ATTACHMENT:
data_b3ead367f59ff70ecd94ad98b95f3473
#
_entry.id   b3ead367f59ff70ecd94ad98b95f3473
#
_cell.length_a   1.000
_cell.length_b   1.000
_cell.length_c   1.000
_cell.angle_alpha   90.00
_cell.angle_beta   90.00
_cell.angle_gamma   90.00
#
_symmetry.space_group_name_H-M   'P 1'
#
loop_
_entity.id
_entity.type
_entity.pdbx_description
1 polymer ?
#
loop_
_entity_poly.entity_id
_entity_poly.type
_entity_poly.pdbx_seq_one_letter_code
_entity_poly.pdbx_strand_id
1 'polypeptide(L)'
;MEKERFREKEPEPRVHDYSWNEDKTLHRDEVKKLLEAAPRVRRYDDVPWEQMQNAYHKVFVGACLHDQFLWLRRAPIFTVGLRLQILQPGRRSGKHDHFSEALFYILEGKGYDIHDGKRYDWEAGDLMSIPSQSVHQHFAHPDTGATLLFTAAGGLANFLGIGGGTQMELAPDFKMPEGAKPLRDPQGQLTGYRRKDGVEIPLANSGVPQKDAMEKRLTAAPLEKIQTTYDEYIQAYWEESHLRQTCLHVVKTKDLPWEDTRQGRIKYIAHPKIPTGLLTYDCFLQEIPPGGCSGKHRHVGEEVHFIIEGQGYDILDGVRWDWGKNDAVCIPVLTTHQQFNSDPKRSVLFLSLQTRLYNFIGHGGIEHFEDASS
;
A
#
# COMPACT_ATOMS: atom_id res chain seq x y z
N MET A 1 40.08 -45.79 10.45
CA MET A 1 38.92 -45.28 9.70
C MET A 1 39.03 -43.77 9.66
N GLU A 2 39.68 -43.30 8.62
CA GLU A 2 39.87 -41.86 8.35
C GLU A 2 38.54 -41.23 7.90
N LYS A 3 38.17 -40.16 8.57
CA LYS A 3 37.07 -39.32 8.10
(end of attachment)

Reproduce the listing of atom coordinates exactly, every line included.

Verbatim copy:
data_b3ead367f59ff70ecd94ad98b95f3473
#
_entry.id   b3ead367f59ff70ecd94ad98b95f3473
#
_cell.length_a   1.000
_cell.length_b   1.000
_cell.length_c   1.000
_cell.angle_alpha   90.00
_cell.angle_beta   90.00
_cell.angle_gamma   90.00
#
_symmetry.space_group_name_H-M   'P 1'
#
loop_
_entity.id
_entity.type
_entity.pdbx_description
1 polymer ?
#
loop_
_entity_poly.entity_id
_entity_poly.type
_entity_poly.pdbx_seq_one_letter_code
_entity_poly.pdbx_strand_id
1 'polypeptide(L)'
;MEKERFREKEPEPRVHDYSWNEDKTLHRDEVKKLLEAAPRVRRYDDVPWEQMQNAYHKVFVGACLHDQFLWLRRAPIFTVGLRLQILQPGRRSGKHDHFSEALFYILEGKGYDIHDGKRYDWEAGDLMSIPSQSVHQHFAHPDTGATLLFTAAGGLANFLGIGGGTQMELAPDFKMPEGAKPLRDPQGQLTGYRRKDGVEIPLANSGVPQKDAMEKRLTAAPLEKIQTTYDEYIQAYWEESHLRQTCLHVVKTKDLPWEDTRQGRIKYIAHPKIPTGLLTYDCFLQEIPPGGCSGKHRHVGEEVHFIIEGQGYDILDGVRWDWGKNDAVCIPVLTTHQQFNSDPKRSVLFLSLQTRLYNFIGHGGIEHFEDASS
;
A
#
# COMPACT_ATOMS: atom_id res chain seq x y z
N MET A 1 40.08 -45.79 10.45
CA MET A 1 38.92 -45.28 9.70
C MET A 1 39.03 -43.77 9.66
N GLU A 2 39.68 -43.30 8.62
CA GLU A 2 39.87 -41.86 8.35
C GLU A 2 38.54 -41.23 7.90
N LYS A 3 38.17 -40.16 8.57
CA LYS A 3 37.07 -39.32 8.10